Beating Google With CouchDB, Celery and Whoosh (Part 3) « Andrew Wilkinson. In this series I’ll show you how to build a search engine using standard Python tools like Django, Whoosh and CouchDB.
In this post we’ll start crawling the web and filling our database with the contents of pages. One of the rules we set down was to not request a page too often. If, by accident, we try to retrieve a page more than once a week then don’t want that request to actually make it to the internet. To help prevent this we’ll extend the Page class we created in the last post with a function called get_by_url. This static method will take a url and return the Page object that represents it, retrieving the page if we don’t already have a copy. We only actually want to retrieve the page from the internet in one of the three tasks the we’re going to create so we’ll give get_by_url a parameter, update that enables us to return None if we don’t have a copy of the page. The key line in the static method is doc.update(). Django MongoDB Engine. [PostgreSQL] Obter locais próximos (fórmula de Haversine) « Blog do Bragil.
Build a simple GIS web application using GeoDjango and Google Maps — Tutorials v0.9.0 documentation. By the end of this tutorial you will have built a simple GIS web application for viewing, editing, searching and uploading GIS data.
We first presented this tutorial as part of a three-hour session on Working with Geographic Information Systems in Python during the 2009 Python Conference in Chicago, Illinois. This tutorial has been updated to work with Django 1.3. Example Make sure that the latest version of GeoDjango is installed; see Install GeoDjango. Start PostgreSQL server. su -c 'service postgresql start' Create PostgreSQL user and PostGIS database. createuser -U postgres geouser -S -D -R psql -U postgres -c "alter role geouser with password 'geopassword';" createdb -U postgres -T template_postgis -O geouser geodatabase Download the code and data.
Django data visualization with graphviz. Django REST framework. App engine - django. Django on Google App Engine in 13 simple steps : Thomas Brox Røst. Django App Engine. Djangoappengine contains all App Engine backends for Django-nonrel, e.g. the database and email backends.
In addition we provide a testapp which contains minimal settings for running Django-nonrel on App Engine. Use it as a starting point if you want to use App Engine as your database for Django-nonrel. We've also published some details in the Django on App Engine blog post. Installation Make sure you've installed the App Engine SDK. Clone the following (on those pages you can also download a zip file): If you downloaded zip files then now's the time to unzip everything. Copy the following folders into your project (e.g., django-testapp): django-nonrel/django =><project>/djangodjangotoolbox/djangotoolbox =><project>/djangotoolboxdjango-autoload/autoload =><project>/autoloaddjango-dbindexer/dbindexer =><project>/dbindexerdjangoappengine =><project>/djangoappengine That's it. Integrating Django with Nose at DISQUS by David Cramer. About a month ago we decided to make the transition off of Django’s test suite over to the Nose runners.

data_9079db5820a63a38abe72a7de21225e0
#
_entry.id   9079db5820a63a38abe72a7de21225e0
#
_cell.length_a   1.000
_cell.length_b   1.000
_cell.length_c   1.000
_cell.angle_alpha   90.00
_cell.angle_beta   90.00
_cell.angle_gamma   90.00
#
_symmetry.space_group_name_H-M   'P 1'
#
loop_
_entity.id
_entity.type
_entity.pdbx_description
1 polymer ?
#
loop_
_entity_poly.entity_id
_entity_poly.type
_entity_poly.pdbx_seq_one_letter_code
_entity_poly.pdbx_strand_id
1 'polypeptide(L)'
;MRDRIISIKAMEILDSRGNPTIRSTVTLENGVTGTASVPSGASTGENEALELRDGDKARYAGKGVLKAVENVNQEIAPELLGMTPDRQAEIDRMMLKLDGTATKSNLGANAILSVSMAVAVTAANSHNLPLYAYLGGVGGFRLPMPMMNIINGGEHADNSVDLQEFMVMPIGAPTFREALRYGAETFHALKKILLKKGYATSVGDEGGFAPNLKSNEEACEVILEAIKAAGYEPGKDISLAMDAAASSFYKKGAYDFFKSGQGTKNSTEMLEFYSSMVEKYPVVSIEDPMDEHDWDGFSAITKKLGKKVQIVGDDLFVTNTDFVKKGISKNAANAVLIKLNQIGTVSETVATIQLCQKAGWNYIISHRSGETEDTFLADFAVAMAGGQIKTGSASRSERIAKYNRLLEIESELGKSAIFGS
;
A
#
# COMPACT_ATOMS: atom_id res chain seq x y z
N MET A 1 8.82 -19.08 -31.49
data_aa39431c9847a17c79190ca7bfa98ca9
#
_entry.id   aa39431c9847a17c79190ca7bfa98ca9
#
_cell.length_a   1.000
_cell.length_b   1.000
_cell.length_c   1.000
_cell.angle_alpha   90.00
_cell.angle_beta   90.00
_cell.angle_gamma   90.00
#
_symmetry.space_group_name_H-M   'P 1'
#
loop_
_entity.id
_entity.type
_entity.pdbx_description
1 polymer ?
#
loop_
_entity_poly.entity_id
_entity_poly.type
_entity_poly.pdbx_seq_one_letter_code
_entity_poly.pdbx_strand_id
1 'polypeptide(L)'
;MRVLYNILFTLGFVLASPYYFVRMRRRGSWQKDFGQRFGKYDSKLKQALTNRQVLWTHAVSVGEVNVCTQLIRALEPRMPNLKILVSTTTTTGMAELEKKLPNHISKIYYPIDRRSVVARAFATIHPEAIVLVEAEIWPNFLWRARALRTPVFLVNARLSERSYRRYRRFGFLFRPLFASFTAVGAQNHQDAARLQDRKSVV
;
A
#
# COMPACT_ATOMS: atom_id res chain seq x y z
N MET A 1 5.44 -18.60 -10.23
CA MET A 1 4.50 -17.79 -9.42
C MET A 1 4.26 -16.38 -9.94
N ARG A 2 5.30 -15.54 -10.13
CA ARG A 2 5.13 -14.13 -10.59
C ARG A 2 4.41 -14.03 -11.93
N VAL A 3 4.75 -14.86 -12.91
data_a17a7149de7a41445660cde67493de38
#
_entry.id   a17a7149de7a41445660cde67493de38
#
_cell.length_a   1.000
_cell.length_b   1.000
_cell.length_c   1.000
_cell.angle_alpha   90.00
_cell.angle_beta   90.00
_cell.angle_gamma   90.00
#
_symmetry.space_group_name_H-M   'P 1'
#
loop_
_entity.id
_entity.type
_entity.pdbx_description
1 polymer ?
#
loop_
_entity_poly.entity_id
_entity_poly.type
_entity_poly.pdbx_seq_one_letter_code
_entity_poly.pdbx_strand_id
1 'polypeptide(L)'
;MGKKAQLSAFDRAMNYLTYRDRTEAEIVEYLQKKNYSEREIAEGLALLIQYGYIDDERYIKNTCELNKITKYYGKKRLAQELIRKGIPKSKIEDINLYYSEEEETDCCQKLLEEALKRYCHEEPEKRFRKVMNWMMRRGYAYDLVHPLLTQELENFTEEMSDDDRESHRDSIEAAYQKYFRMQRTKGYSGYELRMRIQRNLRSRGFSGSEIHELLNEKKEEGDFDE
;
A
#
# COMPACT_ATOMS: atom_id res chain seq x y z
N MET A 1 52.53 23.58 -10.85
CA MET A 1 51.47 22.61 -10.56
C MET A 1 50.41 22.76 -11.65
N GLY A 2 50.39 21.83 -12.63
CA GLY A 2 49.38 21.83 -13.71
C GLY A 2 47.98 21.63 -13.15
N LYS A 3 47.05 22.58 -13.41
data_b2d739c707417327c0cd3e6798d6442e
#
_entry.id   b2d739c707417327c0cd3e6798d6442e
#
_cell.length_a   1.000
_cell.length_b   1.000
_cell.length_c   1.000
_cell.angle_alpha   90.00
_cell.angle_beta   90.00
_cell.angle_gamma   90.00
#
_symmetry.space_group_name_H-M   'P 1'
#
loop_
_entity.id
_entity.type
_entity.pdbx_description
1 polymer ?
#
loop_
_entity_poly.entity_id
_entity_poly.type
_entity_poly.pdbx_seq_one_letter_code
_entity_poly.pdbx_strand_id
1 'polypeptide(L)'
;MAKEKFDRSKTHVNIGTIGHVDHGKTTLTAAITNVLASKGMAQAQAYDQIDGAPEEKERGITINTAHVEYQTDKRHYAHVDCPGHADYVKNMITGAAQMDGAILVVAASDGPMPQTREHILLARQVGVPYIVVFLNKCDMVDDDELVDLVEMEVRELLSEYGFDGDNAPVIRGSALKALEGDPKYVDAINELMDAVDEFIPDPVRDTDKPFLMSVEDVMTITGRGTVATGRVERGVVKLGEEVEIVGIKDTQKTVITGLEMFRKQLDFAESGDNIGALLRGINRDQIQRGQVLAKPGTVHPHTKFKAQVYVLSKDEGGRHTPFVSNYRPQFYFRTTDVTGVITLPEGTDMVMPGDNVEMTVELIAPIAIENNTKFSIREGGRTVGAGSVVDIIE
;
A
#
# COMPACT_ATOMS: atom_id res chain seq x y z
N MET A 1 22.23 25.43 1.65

Our main selling point was the extensibility, and the existing ecosystem of plugins. Four weeks later I’m happy to say we’re running (basically) Nose with some minor extensions, and it’s working great. Getting Django running on Nose is no small feat. Luckily, someone else has already put in a lot of that effort, and packaged it up all nice and neat as django-nose. I won’t go through setting up the package, but it’s pretty straight forward. A few of the big highlights for us: Xunit integration (XML output of test results) Skipped and deprecated test hooks The ability to organize tests outside of the Django standards I’m wanted to talk a bit about how we solved some of our problems, and the other benefits we’ve seen since adopting it.
Test Organization The biggest win for us was definitely being able to reorganize our test suite. Unittest Compatibility Test Case Selection Bisecting Tests. Voando com o Django no Google App Engine. O Google App Engine é uma ferramenta sensacional para desenvolvedores web.
Uma ferramente certamente útil e que deveria pelo menos ser experimentada por todo desenvolvedor web que se preza :) A primeira linguagem de programação suportada pelo App Engine foi o Python, e hoje a linguagem Java também é suportada. Python é uma linguagem com muitos frameworks web (muitos mesmo), e você pode usar alguns deles no App Engine. Resolvi, então, criar uma série com três posts sobre como usar três frameworks web Python no Google App Engine: Django, Flask e web2py.
Em todos os casos, desenvolverei uma aplicação simples, que será enviada para o Google App Engine e disponibilizada publicamente :) Nesta primeira parte, abordarei o Django, o mais famoso dentre os frameworks Python para a web.